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Last Updated 7/10/2003 by dickdiamond.com


The Law of Digital Mortality

If you have an online presence—web site, blog, frequent usenet posting—and you don't post anything for a year, and in fact if nothing from the current year comes up in a google search on you, people will assume you're dead. There's a lot of dead wood out there. This is a necessary function of the age of the Internet. It used to be true, up until fairly recently I think, that, due to centuries of exponential population expansion, most of the people who had ever lived on the Earth were still alive, but of course that couldn't go on forever. Death always wins. And the same is now true for Internet content: more is dead, stale, rotting, rusting than is still up-to-date, fresh, alive. You can see this effect in domain names. In the heyday '90s, you could type in almost-any-string-of-characters.com and get a live, functioning web site. Now you'll get a generic placeholder page, a 404 or an offer to sell you the domain for even very common words, phrases and acronyms.

Entropy's gonna get ya.

Reality or Just Reallycrappy TV?

I am disturbed that a few cents from my cable bill each month goes (or will go) to this and other crappy networks. Remember the good old '80s when we used to boycott things out of real principle (refusing to invest in countries that perpetrated segregation, slavery and genocide, instead of countries that make brie)? Shouldn't there be a way to push for a la carte cable pricing on moral grounds? For example, I'm offended if any of my money goes toward Fox News. I don't use the channel and I don't agree with their politics. But I'm stuck with them in my lineup because right now there is no market force to drive this crap out of the system. Even if they track ratings for channels like the reality channel and the shopping channels (admittedly a special case because of broadcast "must carry" rules), they're so miniscule as to be swallowed up by error margins. At the very least, I think we should know how much of our cable bill is going to these leaches. I mean if it's really zero or less, if they're paying the cable companies for the privilege of cluttering up the dial, I can live with that—it's like commercials: I'll find a way around it. But my fear is that every single one of these useless cable channels takes another bite, causes another rate increase, and takes away money, bandwidth, and attention from legitimate channels. There are probably 10 channels I use on a regular basis, and maybe 20 that I probably should keep "just in case," but I have to buy 200+ channels for the privilege.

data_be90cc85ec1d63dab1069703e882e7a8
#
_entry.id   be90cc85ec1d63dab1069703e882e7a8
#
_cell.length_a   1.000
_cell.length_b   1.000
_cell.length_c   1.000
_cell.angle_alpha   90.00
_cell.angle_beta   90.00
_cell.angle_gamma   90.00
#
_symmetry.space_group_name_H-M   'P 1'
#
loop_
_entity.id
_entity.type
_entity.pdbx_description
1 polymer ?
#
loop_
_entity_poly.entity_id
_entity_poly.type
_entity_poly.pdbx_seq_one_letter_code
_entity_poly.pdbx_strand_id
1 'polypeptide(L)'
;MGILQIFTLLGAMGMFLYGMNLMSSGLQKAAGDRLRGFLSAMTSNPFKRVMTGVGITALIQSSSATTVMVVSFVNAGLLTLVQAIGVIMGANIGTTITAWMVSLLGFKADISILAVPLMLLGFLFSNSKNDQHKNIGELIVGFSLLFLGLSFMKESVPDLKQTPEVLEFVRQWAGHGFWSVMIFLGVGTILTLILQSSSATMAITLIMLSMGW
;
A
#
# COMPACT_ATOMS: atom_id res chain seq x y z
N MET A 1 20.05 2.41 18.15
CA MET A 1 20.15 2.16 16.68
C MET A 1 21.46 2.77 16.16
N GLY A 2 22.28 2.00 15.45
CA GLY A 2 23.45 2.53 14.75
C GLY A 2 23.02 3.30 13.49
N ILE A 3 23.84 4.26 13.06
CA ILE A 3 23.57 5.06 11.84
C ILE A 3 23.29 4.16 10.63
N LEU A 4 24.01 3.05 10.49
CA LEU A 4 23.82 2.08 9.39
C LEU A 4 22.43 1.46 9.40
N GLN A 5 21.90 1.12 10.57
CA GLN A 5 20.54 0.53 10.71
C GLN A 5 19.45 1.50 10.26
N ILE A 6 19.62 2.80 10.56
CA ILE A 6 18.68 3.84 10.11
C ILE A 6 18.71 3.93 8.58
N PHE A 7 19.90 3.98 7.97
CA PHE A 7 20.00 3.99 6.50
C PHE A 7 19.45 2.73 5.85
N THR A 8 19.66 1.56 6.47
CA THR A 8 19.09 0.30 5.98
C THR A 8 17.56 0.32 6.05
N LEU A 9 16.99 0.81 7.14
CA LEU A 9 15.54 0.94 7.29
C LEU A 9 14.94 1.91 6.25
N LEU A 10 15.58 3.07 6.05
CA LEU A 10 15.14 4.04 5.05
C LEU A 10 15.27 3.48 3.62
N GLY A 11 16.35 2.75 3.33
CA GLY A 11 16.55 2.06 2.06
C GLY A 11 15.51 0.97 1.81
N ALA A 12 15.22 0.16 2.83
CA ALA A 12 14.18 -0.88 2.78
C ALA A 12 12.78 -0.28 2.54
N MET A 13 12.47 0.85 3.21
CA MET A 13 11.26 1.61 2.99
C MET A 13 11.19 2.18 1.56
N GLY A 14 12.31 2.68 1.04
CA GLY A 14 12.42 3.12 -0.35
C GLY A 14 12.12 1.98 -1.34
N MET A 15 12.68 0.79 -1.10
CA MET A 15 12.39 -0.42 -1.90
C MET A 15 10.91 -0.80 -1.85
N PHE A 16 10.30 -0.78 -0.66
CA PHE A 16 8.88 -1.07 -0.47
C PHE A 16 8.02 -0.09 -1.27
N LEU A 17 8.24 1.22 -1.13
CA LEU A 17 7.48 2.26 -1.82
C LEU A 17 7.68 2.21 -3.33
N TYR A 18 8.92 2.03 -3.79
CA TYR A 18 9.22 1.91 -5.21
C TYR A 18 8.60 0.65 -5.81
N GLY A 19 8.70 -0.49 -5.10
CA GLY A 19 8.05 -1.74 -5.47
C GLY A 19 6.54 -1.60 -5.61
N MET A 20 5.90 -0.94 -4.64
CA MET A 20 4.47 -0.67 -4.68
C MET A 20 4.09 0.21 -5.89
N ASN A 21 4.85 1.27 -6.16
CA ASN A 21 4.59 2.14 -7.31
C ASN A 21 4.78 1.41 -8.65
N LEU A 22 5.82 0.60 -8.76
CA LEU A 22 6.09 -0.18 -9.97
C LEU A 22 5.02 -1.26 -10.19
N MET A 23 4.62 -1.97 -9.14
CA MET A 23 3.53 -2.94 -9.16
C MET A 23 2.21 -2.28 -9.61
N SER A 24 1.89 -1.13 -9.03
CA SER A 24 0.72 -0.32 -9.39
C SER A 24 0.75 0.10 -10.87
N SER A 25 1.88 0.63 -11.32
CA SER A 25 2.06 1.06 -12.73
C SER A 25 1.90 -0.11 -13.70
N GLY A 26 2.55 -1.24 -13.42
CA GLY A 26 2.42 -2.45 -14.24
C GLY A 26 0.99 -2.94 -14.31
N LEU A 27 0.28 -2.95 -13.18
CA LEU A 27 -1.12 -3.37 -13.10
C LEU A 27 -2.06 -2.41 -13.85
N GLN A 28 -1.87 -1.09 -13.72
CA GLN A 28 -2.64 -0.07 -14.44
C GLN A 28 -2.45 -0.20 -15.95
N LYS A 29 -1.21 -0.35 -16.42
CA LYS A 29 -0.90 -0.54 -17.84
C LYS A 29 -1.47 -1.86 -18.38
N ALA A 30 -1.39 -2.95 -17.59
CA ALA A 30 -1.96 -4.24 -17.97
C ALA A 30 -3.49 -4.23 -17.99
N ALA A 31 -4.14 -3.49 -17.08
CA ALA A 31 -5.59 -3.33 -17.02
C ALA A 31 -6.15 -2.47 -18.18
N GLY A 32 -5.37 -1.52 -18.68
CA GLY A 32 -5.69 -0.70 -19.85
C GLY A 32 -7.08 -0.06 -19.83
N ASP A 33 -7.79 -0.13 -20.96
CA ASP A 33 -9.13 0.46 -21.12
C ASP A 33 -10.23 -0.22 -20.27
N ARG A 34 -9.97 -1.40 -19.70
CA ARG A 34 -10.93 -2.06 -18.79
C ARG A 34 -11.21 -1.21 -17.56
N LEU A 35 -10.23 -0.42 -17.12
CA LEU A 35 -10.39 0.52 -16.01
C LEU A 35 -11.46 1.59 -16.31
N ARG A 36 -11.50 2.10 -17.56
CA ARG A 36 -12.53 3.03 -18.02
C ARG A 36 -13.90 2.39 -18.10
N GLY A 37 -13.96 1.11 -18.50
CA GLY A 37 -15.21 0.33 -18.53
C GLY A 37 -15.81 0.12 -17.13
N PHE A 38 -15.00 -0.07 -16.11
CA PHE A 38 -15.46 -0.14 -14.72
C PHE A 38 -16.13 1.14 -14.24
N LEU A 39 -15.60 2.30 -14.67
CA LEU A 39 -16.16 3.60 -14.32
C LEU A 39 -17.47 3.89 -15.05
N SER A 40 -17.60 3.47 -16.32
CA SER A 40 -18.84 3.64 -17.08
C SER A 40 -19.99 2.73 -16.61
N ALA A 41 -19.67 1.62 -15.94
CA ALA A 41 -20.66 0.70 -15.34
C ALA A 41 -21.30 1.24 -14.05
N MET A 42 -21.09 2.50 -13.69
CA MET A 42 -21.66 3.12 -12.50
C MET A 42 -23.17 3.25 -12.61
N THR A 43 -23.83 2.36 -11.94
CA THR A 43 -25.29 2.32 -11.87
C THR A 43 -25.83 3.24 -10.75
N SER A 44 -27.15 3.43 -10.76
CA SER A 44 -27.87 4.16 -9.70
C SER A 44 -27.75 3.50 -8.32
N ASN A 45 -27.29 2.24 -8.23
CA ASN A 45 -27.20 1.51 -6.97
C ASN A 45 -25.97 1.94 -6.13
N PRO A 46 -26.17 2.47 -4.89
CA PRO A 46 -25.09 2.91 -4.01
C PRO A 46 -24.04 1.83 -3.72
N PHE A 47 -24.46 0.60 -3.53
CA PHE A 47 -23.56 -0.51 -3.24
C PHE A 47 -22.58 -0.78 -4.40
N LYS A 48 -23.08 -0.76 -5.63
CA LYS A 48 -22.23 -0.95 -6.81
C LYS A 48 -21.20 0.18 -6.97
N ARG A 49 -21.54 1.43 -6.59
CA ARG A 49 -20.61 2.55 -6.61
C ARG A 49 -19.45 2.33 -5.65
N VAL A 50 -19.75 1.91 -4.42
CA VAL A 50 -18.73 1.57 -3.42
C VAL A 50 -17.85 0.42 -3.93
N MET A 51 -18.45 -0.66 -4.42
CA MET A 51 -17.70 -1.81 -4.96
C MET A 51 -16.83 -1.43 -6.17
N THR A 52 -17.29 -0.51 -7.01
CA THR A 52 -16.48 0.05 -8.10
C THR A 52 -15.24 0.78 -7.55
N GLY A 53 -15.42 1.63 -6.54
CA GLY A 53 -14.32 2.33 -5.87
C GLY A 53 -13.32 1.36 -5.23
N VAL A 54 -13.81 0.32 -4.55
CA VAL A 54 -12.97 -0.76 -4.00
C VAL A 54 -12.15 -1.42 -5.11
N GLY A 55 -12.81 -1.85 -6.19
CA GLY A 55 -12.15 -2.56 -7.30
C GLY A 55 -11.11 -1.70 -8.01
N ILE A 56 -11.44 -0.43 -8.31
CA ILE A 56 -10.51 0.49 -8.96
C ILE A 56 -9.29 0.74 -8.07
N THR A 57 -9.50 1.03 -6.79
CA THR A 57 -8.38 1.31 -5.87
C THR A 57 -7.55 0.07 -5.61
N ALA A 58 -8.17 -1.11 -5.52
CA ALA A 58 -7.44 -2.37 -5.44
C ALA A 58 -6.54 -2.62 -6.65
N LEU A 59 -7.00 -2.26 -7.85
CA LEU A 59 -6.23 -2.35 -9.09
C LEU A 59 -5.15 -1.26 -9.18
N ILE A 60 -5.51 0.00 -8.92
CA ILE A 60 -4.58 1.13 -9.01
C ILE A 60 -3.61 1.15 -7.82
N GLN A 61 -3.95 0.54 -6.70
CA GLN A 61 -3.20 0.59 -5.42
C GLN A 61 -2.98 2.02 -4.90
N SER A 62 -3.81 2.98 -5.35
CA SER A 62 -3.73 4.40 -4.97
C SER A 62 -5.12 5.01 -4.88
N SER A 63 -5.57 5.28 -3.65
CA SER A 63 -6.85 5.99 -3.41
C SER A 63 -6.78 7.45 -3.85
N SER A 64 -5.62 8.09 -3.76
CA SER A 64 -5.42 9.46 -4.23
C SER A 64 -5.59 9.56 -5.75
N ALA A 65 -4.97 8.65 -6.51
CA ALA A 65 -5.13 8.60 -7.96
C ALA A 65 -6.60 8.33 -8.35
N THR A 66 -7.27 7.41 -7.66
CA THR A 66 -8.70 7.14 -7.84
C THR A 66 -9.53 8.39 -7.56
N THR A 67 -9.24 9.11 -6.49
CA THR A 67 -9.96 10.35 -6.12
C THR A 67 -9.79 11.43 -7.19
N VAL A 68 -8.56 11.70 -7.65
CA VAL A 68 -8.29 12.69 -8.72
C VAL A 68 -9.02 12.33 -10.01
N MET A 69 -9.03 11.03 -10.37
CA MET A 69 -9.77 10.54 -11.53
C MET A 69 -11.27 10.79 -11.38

<-- May 2003


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Copyright 2003 by dickdiamond.com

hear this

American IV: The Man Comes Around, Johnny Cash

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Down and Out in the Magic Kingdom by Cory Doctorow

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Farscape: Season 1

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Pepsi One (if you drink it, that will make two of us)

do this

Taco Bell: suburban crack